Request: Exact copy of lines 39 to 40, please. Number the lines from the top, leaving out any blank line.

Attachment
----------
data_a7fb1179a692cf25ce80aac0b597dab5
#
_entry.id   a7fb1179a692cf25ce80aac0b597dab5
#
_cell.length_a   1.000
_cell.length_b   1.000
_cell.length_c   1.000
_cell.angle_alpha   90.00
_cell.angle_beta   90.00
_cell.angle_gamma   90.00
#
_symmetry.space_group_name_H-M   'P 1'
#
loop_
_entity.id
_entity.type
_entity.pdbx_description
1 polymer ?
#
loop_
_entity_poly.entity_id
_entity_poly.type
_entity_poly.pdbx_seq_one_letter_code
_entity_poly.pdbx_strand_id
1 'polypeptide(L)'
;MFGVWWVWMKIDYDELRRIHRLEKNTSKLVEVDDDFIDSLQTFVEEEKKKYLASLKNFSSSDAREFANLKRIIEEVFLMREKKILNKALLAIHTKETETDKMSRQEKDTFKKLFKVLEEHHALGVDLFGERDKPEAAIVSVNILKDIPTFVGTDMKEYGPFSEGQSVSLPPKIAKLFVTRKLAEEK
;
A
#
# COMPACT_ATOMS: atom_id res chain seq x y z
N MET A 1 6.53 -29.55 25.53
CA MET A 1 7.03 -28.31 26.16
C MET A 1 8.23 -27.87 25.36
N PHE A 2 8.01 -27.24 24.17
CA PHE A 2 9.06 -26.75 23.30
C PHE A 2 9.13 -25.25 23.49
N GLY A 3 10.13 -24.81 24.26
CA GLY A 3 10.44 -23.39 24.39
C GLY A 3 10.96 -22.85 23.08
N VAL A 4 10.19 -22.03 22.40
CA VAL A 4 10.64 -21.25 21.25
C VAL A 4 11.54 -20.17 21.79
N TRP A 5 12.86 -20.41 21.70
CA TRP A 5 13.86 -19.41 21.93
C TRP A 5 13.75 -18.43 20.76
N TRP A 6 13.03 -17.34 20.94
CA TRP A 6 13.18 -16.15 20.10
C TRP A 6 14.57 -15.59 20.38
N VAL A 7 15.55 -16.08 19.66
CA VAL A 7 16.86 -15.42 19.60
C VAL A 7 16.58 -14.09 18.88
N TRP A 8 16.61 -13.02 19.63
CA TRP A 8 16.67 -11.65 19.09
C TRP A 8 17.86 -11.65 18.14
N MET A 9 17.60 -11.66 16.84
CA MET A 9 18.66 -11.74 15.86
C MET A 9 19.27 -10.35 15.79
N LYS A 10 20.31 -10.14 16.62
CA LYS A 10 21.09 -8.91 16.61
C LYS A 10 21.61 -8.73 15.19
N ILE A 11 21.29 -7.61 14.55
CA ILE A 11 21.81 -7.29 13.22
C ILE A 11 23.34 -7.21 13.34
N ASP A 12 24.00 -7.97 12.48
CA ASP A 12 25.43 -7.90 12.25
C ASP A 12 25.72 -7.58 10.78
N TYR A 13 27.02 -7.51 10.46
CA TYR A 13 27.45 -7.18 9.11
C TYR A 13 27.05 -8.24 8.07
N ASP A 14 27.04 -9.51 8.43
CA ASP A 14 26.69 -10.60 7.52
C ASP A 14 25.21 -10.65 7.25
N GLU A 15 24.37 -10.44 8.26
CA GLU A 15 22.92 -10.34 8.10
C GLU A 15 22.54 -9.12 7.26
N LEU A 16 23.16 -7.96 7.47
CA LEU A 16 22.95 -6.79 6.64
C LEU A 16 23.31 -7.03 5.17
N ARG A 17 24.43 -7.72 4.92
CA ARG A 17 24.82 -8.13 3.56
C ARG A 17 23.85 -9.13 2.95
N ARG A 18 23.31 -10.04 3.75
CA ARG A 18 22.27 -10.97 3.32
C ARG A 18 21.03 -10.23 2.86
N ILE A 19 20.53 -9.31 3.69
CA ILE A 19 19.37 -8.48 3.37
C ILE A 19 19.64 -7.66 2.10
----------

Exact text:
C GLY A 3 10.96 -22.85 23.08
N VAL A 4 10.19 -22.03 22.40